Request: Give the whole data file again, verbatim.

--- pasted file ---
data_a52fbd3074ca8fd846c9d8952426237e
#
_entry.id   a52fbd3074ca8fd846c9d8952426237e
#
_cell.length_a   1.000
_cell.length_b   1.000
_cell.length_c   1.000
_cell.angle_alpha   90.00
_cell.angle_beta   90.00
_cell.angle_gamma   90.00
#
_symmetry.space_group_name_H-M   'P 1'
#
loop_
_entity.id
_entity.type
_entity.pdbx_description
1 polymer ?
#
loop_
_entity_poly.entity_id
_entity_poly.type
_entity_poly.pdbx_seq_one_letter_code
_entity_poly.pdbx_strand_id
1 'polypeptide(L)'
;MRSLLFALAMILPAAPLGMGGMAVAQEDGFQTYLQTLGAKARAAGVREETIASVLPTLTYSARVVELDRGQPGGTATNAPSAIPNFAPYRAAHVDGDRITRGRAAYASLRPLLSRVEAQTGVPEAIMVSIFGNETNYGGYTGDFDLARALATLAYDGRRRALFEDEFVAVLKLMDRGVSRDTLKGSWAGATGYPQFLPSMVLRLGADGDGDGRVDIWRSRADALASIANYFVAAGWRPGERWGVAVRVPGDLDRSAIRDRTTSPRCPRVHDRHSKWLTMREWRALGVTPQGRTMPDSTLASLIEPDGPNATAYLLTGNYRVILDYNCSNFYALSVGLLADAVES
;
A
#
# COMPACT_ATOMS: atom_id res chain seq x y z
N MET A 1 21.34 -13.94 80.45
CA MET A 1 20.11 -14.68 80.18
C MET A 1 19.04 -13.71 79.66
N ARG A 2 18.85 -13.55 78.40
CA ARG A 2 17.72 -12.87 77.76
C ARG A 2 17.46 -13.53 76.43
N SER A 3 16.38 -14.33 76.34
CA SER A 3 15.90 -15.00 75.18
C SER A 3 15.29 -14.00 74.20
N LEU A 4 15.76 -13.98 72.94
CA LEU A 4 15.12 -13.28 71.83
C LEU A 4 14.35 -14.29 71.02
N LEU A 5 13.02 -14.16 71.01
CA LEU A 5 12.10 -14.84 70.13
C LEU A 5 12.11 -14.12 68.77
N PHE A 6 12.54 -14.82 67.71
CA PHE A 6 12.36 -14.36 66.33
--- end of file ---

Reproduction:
data_a52fbd3074ca8fd846c9d8952426237e
#
_entry.id   a52fbd3074ca8fd846c9d8952426237e
#
_cell.length_a   1.000
_cell.length_b   1.000
_cell.length_c   1.000
_cell.angle_alpha   90.00
_cell.angle_beta   90.00
_cell.angle_gamma   90.00
#
_symmetry.space_group_name_H-M   'P 1'
#
loop_
_entity.id
_entity.type
_entity.pdbx_description
1 polymer ?
#
loop_
_entity_poly.entity_id
_entity_poly.type
_entity_poly.pdbx_seq_one_letter_code
_entity_poly.pdbx_strand_id
1 'polypeptide(L)'
;MRSLLFALAMILPAAPLGMGGMAVAQEDGFQTYLQTLGAKARAAGVREETIASVLPTLTYSARVVELDRGQPGGTATNAPSAIPNFAPYRAAHVDGDRITRGRAAYASLRPLLSRVEAQTGVPEAIMVSIFGNETNYGGYTGDFDLARALATLAYDGRRRALFEDEFVAVLKLMDRGVSRDTLKGSWAGATGYPQFLPSMVLRLGADGDGDGRVDIWRSRADALASIANYFVAAGWRPGERWGVAVRVPGDLDRSAIRDRTTSPRCPRVHDRHSKWLTMREWRALGVTPQGRTMPDSTLASLIEPDGPNATAYLLTGNYRVILDYNCSNFYALSVGLLADAVES
;
A
#
# COMPACT_ATOMS: atom_id res chain seq x y z
N MET A 1 21.34 -13.94 80.45
CA MET A 1 20.11 -14.68 80.18
C MET A 1 19.04 -13.71 79.66
N ARG A 2 18.85 -13.55 78.40
CA ARG A 2 17.72 -12.87 77.76
C ARG A 2 17.46 -13.53 76.43
N SER A 3 16.38 -14.33 76.34
CA SER A 3 15.90 -15.00 75.18
C SER A 3 15.29 -14.00 74.20
N LEU A 4 15.76 -13.98 72.94
CA LEU A 4 15.12 -13.28 71.83
C LEU A 4 14.35 -14.29 71.02
N LEU A 5 13.02 -14.16 71.01
CA LEU A 5 12.10 -14.84 70.13
C LEU A 5 12.11 -14.12 68.77
N PHE A 6 12.54 -14.82 67.71
CA PHE A 6 12.36 -14.36 66.33